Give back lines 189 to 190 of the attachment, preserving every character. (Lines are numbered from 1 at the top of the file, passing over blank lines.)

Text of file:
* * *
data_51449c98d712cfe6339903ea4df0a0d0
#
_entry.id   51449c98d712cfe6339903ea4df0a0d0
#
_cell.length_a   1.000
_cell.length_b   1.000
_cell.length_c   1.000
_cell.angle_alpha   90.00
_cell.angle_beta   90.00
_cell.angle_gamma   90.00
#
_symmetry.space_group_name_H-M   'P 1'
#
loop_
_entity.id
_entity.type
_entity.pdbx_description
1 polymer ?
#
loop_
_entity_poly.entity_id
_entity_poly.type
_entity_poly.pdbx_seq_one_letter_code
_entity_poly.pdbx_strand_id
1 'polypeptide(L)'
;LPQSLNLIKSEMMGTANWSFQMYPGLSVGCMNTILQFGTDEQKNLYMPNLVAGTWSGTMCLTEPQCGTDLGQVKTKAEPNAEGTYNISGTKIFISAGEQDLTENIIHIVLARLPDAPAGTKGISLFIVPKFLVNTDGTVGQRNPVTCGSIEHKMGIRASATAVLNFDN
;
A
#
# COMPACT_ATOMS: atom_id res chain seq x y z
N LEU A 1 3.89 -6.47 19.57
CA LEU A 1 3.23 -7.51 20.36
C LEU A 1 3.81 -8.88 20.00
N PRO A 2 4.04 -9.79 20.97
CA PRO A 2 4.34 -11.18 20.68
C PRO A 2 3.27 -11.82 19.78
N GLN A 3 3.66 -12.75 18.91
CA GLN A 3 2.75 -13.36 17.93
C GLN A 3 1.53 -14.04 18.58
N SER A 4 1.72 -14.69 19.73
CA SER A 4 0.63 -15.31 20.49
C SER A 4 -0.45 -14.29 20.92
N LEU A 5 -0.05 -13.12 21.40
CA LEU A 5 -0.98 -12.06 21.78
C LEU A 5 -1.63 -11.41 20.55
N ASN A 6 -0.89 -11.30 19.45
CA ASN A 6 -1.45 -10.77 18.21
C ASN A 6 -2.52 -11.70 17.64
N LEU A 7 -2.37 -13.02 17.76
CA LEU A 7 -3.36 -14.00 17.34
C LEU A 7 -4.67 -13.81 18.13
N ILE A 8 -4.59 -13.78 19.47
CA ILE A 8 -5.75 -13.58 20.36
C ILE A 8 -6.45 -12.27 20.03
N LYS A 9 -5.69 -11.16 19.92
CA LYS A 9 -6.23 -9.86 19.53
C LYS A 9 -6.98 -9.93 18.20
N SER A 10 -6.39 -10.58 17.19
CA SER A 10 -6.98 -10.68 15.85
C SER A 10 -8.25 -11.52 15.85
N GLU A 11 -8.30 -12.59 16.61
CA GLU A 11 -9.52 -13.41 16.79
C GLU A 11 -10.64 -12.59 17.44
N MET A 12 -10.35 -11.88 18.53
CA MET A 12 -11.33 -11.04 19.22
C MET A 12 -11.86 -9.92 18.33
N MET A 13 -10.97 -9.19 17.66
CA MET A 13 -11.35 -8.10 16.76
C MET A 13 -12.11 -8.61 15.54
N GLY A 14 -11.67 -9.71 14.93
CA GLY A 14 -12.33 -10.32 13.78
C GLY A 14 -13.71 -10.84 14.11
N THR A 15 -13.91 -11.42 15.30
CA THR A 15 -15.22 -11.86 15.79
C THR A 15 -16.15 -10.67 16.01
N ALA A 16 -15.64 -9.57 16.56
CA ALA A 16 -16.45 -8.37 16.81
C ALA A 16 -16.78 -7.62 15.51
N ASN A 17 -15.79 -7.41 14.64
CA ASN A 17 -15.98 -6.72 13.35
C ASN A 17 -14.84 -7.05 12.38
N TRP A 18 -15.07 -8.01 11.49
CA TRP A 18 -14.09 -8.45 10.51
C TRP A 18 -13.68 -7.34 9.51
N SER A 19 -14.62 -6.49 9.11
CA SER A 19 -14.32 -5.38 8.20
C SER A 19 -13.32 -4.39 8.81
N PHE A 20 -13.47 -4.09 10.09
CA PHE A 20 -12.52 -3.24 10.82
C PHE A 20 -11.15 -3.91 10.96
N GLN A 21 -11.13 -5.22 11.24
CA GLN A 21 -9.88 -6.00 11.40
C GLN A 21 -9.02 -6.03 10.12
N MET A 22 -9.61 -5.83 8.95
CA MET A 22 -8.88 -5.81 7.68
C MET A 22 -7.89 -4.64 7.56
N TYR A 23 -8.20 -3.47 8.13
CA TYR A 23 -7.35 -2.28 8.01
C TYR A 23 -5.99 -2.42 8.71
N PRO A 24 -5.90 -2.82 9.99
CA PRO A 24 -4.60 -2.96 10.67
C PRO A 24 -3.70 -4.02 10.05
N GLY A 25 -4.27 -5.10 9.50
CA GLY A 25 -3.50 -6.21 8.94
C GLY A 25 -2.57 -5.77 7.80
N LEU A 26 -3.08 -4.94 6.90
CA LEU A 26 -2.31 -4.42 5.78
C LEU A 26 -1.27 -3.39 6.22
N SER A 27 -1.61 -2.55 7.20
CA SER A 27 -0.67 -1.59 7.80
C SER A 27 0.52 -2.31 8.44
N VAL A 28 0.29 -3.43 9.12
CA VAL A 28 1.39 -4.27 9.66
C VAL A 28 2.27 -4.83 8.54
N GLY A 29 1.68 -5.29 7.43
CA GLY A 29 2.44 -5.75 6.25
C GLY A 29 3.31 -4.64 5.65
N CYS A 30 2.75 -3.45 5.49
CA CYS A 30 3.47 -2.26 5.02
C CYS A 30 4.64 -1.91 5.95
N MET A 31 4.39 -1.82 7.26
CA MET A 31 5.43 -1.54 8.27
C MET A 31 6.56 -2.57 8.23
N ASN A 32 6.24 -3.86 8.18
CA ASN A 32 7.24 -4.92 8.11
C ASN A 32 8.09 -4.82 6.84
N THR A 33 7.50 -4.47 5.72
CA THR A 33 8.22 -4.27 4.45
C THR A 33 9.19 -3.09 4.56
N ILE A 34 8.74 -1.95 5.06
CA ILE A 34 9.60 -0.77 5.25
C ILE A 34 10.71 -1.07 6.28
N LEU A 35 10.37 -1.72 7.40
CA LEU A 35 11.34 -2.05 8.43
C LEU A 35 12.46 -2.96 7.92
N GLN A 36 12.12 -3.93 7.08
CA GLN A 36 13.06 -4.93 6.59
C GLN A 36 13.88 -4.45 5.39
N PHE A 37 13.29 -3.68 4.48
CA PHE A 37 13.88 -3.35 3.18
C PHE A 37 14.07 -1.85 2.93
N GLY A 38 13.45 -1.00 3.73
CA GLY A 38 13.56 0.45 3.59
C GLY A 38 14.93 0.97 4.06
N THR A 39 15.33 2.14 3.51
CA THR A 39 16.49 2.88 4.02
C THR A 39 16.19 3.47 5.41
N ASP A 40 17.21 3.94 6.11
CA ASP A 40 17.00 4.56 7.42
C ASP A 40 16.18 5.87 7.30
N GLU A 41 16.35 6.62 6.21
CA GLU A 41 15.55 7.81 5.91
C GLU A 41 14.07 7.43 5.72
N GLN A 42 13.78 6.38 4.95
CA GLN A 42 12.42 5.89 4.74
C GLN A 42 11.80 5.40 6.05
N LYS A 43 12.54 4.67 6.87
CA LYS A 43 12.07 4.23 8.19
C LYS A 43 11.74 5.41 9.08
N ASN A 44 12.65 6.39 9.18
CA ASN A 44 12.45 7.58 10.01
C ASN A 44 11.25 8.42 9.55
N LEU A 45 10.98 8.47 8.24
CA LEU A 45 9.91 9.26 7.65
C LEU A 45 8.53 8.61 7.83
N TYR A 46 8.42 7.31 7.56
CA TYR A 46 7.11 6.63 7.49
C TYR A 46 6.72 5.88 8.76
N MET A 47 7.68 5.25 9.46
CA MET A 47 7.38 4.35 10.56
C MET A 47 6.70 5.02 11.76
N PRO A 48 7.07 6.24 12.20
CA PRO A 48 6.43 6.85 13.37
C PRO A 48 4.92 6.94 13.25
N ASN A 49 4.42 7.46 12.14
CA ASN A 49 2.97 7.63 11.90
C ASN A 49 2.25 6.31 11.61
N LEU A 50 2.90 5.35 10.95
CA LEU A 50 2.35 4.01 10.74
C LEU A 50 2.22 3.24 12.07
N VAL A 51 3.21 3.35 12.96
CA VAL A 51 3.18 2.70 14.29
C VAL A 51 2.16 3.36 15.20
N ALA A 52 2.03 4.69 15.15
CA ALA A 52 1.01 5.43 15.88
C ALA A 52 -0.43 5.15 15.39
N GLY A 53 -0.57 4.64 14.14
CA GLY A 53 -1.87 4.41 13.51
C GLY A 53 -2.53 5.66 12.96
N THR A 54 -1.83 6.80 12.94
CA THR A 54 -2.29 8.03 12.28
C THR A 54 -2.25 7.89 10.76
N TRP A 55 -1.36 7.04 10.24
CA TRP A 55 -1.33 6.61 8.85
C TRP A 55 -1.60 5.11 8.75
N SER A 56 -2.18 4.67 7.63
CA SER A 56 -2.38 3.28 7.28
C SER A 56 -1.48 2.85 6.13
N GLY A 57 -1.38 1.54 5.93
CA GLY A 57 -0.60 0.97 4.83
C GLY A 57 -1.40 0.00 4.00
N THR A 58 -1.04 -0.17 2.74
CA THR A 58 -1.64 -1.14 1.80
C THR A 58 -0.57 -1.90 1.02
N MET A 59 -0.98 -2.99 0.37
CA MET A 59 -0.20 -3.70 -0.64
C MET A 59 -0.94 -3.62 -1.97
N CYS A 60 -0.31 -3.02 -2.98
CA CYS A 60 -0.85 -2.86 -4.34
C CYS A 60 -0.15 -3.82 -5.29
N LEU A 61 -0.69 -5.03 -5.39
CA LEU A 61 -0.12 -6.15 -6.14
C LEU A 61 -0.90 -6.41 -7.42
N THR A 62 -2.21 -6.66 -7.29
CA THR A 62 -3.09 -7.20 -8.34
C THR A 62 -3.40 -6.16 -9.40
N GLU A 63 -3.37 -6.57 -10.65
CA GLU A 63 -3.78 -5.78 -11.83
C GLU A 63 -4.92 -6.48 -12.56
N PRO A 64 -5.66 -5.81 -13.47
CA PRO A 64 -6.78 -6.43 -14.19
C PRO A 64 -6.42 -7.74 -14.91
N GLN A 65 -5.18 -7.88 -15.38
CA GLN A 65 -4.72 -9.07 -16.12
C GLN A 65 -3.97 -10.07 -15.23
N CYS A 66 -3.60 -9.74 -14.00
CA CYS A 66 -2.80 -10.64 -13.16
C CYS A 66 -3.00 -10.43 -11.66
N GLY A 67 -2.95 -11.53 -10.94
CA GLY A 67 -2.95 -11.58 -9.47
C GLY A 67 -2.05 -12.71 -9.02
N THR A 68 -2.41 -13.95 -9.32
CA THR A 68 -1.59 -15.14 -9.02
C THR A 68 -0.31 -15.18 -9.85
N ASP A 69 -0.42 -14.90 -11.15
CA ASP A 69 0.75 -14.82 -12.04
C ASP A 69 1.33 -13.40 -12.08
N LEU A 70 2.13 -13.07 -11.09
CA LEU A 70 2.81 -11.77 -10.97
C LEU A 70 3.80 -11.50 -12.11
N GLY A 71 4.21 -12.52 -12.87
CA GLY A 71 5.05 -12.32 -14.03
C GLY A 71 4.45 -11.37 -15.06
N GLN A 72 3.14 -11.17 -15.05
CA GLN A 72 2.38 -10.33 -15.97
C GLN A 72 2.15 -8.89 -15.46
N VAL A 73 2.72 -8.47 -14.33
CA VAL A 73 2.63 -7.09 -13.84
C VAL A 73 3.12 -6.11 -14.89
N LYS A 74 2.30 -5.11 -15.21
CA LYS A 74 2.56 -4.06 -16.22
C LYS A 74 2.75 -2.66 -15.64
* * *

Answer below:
C GLY A 53 -2.53 5.66 12.96
N THR A 54 -1.83 6.80 12.94